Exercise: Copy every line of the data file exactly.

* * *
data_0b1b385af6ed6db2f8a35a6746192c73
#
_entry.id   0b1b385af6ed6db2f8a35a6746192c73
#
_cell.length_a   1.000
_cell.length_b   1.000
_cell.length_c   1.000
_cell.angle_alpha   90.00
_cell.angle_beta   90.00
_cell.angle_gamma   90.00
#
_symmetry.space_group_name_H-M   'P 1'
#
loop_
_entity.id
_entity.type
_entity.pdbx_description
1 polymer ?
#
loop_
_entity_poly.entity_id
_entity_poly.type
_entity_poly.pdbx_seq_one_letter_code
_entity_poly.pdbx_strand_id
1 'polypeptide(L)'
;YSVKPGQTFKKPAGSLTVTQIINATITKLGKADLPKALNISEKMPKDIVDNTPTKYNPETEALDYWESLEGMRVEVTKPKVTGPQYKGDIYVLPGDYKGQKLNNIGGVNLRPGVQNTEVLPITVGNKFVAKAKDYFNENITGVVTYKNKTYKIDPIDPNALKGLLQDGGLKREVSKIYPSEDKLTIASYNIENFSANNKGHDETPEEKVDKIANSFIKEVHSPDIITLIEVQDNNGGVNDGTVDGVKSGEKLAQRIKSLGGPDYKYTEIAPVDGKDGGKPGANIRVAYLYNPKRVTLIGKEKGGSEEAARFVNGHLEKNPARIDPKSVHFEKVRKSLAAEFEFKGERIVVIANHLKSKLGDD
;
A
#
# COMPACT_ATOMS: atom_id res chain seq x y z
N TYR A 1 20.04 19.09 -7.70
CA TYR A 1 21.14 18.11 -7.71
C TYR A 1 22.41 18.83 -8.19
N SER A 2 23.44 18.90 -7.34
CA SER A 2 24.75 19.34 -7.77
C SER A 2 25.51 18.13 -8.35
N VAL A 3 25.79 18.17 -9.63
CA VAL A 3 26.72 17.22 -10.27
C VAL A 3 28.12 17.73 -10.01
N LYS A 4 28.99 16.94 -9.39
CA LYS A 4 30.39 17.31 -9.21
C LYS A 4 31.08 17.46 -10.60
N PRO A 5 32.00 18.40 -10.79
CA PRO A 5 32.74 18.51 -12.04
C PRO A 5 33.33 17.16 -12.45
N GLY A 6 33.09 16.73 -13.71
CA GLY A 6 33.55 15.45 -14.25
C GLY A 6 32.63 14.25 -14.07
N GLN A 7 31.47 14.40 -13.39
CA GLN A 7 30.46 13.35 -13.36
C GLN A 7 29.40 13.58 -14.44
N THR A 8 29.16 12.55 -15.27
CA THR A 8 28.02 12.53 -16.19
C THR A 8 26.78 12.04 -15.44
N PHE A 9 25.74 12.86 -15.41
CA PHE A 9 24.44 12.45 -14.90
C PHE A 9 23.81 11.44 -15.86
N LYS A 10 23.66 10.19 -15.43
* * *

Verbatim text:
data_0b1b385af6ed6db2f8a35a6746192c73
#
_entry.id   0b1b385af6ed6db2f8a35a6746192c73
#
_cell.length_a   1.000
_cell.length_b   1.000
_cell.length_c   1.000
_cell.angle_alpha   90.00
_cell.angle_beta   90.00
_cell.angle_gamma   90.00
#
_symmetry.space_group_name_H-M   'P 1'
#
loop_
_entity.id
_entity.type
_entity.pdbx_description
1 polymer ?
#
loop_
_entity_poly.entity_id
_entity_poly.type
_entity_poly.pdbx_seq_one_letter_code
_entity_poly.pdbx_strand_id
1 'polypeptide(L)'
;YSVKPGQTFKKPAGSLTVTQIINATITKLGKADLPKALNISEKMPKDIVDNTPTKYNPETEALDYWESLEGMRVEVTKPKVTGPQYKGDIYVLPGDYKGQKLNNIGGVNLRPGVQNTEVLPITVGNKFVAKAKDYFNENITGVVTYKNKTYKIDPIDPNALKGLLQDGGLKREVSKIYPSEDKLTIASYNIENFSANNKGHDETPEEKVDKIANSFIKEVHSPDIITLIEVQDNNGGVNDGTVDGVKSGEKLAQRIKSLGGPDYKYTEIAPVDGKDGGKPGANIRVAYLYNPKRVTLIGKEKGGSEEAARFVNGHLEKNPARIDPKSVHFEKVRKSLAAEFEFKGERIVVIANHLKSKLGDD
;
A
#
# COMPACT_ATOMS: atom_id res chain seq x y z
N TYR A 1 20.04 19.09 -7.70
CA TYR A 1 21.14 18.11 -7.71
C TYR A 1 22.41 18.83 -8.19
N SER A 2 23.44 18.90 -7.34
CA SER A 2 24.75 19.34 -7.77
C SER A 2 25.51 18.13 -8.35
N VAL A 3 25.79 18.17 -9.63
CA VAL A 3 26.72 17.22 -10.27
C VAL A 3 28.12 17.73 -10.01
N LYS A 4 28.99 16.94 -9.39
CA LYS A 4 30.39 17.31 -9.21
C LYS A 4 31.08 17.46 -10.60
N PRO A 5 32.00 18.40 -10.79
CA PRO A 5 32.74 18.51 -12.04
C PRO A 5 33.33 17.16 -12.45
N GLY A 6 33.09 16.73 -13.71
CA GLY A 6 33.55 15.45 -14.25
C GLY A 6 32.63 14.25 -14.07
N GLN A 7 31.47 14.40 -13.39
CA GLN A 7 30.46 13.35 -13.36
C GLN A 7 29.40 13.58 -14.44
N THR A 8 29.16 12.55 -15.27
CA THR A 8 28.02 12.53 -16.19
C THR A 8 26.78 12.04 -15.44
N PHE A 9 25.74 12.86 -15.41
CA PHE A 9 24.44 12.45 -14.90
C PHE A 9 23.81 11.44 -15.86
N LYS A 10 23.66 10.19 -15.43